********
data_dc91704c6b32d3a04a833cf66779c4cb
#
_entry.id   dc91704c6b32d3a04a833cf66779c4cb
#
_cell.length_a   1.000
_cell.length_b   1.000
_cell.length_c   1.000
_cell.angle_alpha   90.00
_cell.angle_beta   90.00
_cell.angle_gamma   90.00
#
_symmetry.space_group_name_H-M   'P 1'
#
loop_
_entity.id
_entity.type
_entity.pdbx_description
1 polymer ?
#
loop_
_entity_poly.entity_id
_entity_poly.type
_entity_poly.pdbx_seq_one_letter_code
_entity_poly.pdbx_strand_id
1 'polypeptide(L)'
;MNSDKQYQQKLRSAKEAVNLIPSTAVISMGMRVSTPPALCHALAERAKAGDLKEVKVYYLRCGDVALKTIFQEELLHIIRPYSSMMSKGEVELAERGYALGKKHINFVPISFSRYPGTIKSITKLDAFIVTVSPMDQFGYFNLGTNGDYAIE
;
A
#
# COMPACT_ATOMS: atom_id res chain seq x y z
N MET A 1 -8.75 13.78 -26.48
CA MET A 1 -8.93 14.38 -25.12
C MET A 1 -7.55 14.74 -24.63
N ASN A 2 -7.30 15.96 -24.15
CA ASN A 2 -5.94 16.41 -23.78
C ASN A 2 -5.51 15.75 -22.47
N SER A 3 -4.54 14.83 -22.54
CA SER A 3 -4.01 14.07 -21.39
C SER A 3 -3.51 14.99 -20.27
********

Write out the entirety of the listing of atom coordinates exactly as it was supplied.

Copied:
data_dc91704c6b32d3a04a833cf66779c4cb
#
_entry.id   dc91704c6b32d3a04a833cf66779c4cb
#
_cell.length_a   1.000
_cell.length_b   1.000
_cell.length_c   1.000
_cell.angle_alpha   90.00
_cell.angle_beta   90.00
_cell.angle_gamma   90.00
#
_symmetry.space_group_name_H-M   'P 1'
#
loop_
_entity.id
_entity.type
_entity.pdbx_description
1 polymer ?
#
loop_
_entity_poly.entity_id
_entity_poly.type
_entity_poly.pdbx_seq_one_letter_code
_entity_poly.pdbx_strand_id
1 'polypeptide(L)'
;MNSDKQYQQKLRSAKEAVNLIPSTAVISMGMRVSTPPALCHALAERAKAGDLKEVKVYYLRCGDVALKTIFQEELLHIIRPYSSMMSKGEVELAERGYALGKKHINFVPISFSRYPGTIKSITKLDAFIVTVSPMDQFGYFNLGTNGDYAIE
;
A
#
# COMPACT_ATOMS: atom_id res chain seq x y z
N MET A 1 -8.75 13.78 -26.48
CA MET A 1 -8.93 14.38 -25.12
C MET A 1 -7.55 14.74 -24.63
N ASN A 2 -7.30 15.96 -24.15
CA ASN A 2 -5.94 16.41 -23.78
C ASN A 2 -5.51 15.75 -22.47
N SER A 3 -4.54 14.83 -22.54
CA SER A 3 -4.01 14.07 -21.39
C SER A 3 -3.51 14.99 -20.27